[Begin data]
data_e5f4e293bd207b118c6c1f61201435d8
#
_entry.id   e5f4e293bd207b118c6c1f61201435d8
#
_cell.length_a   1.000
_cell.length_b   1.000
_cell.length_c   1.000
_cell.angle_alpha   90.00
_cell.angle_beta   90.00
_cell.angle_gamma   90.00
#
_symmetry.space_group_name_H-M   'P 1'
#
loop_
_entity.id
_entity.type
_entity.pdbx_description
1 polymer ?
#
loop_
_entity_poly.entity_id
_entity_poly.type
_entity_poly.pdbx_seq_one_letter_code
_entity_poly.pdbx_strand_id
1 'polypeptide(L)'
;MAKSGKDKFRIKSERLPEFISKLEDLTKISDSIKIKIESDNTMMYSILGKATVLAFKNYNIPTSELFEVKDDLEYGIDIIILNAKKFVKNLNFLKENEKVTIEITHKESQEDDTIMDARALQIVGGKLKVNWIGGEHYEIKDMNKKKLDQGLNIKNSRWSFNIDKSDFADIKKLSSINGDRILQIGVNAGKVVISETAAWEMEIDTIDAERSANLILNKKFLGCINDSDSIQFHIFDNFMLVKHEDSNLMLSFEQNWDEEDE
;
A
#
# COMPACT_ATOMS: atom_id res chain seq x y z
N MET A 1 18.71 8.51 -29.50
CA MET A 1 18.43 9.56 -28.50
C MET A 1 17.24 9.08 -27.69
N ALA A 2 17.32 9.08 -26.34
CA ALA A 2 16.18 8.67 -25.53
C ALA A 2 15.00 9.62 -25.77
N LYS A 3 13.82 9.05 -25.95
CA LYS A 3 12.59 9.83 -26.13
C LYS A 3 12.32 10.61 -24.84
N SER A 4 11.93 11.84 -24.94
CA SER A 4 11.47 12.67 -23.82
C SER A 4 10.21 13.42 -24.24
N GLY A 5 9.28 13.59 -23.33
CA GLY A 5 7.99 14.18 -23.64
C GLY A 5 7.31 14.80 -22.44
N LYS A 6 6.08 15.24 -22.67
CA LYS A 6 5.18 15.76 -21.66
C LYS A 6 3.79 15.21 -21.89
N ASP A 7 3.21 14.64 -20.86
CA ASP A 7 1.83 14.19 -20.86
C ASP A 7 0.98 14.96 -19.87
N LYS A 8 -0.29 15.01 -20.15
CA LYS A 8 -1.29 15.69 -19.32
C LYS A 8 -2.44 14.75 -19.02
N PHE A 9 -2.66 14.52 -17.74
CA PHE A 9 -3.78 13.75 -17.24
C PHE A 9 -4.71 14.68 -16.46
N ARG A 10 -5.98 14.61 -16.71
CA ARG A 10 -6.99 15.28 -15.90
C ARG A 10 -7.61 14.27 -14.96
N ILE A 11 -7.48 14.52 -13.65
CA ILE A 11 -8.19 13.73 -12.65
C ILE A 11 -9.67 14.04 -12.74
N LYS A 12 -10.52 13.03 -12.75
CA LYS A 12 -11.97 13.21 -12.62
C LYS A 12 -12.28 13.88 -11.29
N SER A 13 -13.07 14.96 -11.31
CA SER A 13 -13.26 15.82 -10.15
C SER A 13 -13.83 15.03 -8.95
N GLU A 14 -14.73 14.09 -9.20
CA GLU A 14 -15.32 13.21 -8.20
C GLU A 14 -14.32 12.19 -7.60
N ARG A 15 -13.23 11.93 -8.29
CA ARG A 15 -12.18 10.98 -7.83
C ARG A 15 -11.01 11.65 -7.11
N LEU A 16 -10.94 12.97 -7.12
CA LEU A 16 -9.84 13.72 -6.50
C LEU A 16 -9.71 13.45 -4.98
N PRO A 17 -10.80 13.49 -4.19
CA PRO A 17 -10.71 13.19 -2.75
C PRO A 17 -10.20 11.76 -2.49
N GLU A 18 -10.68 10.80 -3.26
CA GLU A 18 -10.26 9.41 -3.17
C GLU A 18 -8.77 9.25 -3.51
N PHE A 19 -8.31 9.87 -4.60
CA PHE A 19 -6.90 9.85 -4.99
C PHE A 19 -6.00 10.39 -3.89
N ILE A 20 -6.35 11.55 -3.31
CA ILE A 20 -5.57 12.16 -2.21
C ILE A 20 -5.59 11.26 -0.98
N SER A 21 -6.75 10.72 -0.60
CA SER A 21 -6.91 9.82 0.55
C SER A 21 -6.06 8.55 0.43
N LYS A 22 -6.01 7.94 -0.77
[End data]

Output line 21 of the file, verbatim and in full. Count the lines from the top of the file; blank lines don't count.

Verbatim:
_entity_poly.entity_id